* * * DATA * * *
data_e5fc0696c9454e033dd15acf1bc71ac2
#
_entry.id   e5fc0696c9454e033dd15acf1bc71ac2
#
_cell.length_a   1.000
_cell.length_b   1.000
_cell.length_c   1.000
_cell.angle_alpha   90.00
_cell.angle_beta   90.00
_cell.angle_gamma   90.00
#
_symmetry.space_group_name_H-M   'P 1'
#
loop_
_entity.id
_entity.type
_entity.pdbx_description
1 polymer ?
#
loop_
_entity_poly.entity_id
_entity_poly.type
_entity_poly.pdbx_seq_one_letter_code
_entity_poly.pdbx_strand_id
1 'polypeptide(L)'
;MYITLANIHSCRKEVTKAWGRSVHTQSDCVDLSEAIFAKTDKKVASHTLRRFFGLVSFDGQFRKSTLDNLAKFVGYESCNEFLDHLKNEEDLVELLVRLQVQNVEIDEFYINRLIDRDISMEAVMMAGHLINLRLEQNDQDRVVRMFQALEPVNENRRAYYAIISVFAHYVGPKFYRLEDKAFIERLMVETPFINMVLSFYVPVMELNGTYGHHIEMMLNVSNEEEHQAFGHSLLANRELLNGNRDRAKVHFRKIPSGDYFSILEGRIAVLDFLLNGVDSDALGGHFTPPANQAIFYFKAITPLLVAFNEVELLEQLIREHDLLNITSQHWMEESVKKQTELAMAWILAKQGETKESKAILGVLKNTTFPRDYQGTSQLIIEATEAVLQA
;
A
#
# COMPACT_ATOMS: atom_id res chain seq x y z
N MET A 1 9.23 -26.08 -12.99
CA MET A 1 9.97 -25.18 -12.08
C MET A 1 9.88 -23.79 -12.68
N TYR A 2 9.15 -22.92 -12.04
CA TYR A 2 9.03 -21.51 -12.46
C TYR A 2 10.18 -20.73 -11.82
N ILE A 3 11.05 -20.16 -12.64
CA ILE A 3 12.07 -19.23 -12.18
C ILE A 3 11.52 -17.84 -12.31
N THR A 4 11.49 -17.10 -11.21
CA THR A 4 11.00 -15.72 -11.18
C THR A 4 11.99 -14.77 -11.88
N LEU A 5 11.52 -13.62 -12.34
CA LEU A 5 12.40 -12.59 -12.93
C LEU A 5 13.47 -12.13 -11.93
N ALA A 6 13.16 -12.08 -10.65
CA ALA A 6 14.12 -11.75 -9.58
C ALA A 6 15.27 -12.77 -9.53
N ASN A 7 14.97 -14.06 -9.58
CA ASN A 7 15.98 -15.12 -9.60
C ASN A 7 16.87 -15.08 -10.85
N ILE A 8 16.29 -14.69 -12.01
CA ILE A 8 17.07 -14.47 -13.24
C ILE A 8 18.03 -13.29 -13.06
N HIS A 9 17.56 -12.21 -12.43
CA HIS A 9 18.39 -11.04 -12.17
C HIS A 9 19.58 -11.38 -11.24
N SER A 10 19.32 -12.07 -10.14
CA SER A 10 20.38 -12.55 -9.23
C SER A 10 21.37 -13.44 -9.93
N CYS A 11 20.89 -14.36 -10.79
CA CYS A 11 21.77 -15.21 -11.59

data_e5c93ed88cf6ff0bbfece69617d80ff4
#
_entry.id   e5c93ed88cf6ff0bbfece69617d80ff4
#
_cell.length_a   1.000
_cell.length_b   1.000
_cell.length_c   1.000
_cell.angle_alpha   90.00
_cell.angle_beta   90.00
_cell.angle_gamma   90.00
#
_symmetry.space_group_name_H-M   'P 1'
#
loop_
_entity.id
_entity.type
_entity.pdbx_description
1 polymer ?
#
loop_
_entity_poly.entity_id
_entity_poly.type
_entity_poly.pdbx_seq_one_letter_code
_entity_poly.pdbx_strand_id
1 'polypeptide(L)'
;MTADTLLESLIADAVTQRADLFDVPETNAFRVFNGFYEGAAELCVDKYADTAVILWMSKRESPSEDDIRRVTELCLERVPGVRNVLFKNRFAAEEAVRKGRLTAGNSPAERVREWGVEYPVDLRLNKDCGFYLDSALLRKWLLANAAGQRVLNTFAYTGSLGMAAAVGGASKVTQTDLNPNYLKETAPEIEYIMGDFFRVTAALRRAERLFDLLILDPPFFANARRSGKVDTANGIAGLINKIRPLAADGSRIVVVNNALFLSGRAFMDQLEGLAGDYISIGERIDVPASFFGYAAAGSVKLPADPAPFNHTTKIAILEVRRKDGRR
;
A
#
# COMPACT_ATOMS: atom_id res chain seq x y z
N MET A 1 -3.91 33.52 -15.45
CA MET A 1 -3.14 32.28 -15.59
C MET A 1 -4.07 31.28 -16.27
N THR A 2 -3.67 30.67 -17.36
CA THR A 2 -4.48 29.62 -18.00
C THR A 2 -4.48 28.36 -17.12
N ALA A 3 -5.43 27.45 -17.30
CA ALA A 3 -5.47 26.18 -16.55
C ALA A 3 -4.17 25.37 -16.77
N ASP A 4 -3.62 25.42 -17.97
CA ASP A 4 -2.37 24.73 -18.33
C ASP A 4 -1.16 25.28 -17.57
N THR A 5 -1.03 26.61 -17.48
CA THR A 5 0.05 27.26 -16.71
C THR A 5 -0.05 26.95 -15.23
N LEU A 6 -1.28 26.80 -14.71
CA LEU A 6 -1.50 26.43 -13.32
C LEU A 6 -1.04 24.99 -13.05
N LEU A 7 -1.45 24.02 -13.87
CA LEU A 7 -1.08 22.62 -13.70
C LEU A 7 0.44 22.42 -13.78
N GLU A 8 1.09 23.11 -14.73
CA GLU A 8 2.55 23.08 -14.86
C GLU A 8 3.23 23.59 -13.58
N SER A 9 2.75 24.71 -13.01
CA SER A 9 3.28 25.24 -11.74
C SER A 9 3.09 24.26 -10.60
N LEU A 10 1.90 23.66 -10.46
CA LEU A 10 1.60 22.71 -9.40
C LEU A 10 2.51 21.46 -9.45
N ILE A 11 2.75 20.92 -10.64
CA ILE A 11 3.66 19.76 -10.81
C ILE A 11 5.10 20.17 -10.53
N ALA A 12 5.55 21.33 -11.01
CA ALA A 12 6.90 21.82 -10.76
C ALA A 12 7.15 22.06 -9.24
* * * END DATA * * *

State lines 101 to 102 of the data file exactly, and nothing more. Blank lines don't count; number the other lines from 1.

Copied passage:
C ALA A 3 -4.17 25.37 -16.77
N ASP A 4 -3.62 25.42 -17.97